Persuasive Preaching: The Role of Ethos -- By: John S. Bohannon

Journal: Faith and Mission
Volume: FM 24:1 (Fall 2006)
Article: Persuasive Preaching: The Role of Ethos
Author: John S. Bohannon

Persuasive Preaching: The Role of Ethos

John S. Bohannon

Ph.D. Student in Applied Theology (Preaching)
Southeastern Baptist Theological Seminary
Wake Forest, North Carolina 27587


Historically the preacher’s ethos warranted a prominent place of discussion within the church.1 Renowned Scottish preacher Robert Murray McCheyne once challenged a young pastor during his ordination service with the following remark, “In great measure, according to the purity and perfections of the instrument, will be the success. It is not great talents God blesses so much as great likeness to Jesus. A holy minister is an awful weapon in the hand of God.”2 These poignant words of McCheyne, echoed by other influential biblical orators (both before and after his time), reflect what has traditionally been understood as the role the person of the preacher plays in relation to the persuasiveness, effectiveness, and success of the pastor’s preaching ministry.3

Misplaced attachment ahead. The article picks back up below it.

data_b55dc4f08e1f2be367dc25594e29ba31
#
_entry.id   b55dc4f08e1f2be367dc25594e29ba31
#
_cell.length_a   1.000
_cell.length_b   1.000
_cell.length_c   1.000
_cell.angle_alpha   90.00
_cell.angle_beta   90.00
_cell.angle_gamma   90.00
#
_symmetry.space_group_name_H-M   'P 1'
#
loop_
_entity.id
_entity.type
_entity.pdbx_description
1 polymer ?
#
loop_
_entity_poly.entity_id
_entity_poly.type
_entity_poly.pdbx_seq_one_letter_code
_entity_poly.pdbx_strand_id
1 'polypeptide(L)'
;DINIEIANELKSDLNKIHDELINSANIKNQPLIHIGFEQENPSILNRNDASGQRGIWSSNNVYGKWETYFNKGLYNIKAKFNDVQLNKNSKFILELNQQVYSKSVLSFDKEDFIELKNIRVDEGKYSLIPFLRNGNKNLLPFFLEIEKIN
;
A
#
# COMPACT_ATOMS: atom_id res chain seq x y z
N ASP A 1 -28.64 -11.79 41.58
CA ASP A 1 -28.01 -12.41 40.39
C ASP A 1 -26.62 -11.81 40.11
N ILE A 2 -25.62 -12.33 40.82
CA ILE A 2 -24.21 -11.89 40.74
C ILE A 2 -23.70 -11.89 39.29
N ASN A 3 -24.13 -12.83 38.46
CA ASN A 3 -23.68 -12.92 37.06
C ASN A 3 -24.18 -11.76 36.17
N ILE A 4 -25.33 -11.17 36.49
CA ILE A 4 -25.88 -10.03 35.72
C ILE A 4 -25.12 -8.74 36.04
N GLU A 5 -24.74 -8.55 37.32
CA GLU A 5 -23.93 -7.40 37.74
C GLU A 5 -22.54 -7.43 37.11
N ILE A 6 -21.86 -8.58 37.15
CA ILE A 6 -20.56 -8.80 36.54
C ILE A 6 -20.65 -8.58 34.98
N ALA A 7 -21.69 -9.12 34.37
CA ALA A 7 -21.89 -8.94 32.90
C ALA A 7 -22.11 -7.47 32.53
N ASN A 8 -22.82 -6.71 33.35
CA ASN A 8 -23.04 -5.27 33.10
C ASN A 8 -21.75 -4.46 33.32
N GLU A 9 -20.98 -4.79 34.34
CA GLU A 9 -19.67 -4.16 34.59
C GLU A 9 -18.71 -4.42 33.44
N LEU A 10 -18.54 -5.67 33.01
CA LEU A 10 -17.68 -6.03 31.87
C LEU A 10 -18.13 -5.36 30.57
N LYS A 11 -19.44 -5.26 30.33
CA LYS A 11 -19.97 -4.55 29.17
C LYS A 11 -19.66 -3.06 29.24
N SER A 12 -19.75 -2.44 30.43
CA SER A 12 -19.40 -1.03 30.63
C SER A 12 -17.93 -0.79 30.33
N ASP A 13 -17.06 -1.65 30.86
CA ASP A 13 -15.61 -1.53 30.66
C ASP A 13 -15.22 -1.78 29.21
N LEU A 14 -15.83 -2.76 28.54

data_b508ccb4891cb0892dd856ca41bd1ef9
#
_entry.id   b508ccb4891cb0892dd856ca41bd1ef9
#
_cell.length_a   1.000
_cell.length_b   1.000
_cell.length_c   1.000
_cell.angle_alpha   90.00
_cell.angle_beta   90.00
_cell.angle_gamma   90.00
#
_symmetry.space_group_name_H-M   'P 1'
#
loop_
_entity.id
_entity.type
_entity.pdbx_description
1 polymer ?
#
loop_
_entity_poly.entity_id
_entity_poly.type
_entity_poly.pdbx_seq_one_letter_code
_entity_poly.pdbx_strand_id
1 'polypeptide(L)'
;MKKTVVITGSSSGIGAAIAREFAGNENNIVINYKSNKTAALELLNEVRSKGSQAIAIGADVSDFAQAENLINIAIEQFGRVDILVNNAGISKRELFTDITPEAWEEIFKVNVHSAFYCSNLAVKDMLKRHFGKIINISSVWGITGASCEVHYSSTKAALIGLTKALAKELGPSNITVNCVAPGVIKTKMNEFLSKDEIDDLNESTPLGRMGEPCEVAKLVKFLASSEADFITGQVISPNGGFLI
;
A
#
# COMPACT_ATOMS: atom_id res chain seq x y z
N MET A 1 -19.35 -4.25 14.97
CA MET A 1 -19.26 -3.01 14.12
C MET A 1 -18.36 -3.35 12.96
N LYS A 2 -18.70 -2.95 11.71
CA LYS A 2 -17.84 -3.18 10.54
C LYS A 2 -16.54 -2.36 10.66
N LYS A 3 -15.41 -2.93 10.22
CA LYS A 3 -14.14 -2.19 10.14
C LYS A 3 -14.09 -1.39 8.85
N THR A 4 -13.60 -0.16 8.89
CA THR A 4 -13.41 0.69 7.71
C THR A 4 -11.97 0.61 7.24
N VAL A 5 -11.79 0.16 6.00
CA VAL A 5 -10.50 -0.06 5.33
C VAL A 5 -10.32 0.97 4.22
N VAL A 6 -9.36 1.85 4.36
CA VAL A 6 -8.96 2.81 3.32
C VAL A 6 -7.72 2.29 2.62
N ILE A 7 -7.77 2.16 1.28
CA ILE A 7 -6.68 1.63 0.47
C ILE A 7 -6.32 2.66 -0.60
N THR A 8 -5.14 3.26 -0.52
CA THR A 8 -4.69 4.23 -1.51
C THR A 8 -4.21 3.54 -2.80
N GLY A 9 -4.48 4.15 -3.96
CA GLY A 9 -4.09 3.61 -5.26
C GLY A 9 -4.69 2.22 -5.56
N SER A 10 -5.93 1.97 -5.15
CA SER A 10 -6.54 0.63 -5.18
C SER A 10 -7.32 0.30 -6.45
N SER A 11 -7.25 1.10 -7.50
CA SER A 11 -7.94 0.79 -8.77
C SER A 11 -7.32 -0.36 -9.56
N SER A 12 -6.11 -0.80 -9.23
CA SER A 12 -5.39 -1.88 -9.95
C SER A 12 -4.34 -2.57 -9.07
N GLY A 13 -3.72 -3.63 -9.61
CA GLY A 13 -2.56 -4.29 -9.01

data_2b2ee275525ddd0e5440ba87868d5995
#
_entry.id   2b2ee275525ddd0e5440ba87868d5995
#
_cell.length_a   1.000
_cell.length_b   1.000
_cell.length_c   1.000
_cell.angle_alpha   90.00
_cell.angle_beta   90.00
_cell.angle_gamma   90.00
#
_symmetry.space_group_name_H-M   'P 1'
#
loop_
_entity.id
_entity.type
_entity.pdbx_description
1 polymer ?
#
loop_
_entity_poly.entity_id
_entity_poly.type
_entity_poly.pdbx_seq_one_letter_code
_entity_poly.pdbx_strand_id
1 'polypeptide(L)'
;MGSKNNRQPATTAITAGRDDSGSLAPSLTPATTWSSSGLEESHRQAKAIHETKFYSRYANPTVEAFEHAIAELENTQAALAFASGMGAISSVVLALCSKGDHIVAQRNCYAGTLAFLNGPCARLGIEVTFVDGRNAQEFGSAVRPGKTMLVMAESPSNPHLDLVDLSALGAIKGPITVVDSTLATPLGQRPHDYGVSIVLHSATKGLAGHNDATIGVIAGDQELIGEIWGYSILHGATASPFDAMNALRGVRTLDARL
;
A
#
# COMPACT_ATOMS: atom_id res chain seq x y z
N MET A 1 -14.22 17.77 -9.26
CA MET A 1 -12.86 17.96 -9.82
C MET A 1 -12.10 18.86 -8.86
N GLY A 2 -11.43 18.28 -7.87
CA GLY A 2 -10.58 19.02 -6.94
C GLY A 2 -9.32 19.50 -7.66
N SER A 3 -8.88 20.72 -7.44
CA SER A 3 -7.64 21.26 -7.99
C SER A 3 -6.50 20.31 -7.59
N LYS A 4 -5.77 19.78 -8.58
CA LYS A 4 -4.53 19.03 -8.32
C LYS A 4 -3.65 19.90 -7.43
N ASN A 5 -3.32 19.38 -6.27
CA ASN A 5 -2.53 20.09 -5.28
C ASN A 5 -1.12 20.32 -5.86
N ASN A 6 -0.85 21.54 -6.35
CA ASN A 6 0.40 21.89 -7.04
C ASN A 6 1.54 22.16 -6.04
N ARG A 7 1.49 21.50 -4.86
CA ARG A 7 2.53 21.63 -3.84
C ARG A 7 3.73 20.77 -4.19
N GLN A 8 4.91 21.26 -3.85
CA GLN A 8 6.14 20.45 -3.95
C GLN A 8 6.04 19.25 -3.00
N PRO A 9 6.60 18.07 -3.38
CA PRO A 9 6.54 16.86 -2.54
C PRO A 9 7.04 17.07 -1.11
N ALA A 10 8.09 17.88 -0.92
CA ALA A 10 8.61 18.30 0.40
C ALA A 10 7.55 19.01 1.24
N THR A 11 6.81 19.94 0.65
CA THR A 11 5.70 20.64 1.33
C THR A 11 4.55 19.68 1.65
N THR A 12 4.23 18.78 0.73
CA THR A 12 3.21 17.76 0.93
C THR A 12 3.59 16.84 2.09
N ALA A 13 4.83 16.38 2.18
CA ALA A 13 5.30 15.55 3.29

Richard Lischer, writing on the person of the preacher, acknowledged the historically significant emphasis placed upon this subject: “Until the middle of the thirteenth century, when the church spoke about preaching its main topic was the character of the one who preaches.”4 The writings of Augustine provide a supportive voice to Lischer’s premise. Augustine wrote in On Christian Doctrine that “the life of the speaker has greater weight in determining whether he is obediently heard than any grandness of eloquence.”5 He also believed that “moral character [ethos] may almost be called the most potent means of persuasion.”6

Among modern homileticians, there seems to be a diminishing influence about preacher ethos compared to past generations.7 Lischer believes the contemporary homiletical scene reveals a major shift in emphasis away from the primacy of the preacher’s personal character.8 Technique, methodology, and pragmatism now reside at the center stage of homiletical discussion, having replaced the importance of the speaker’s character, competence, and holiness.9

If Lischer is correct in his assessment of a major void in the discussion of ethos in contemporary homiletics, and if Augustine was correct in arguing for its value in the preacher and preachi...

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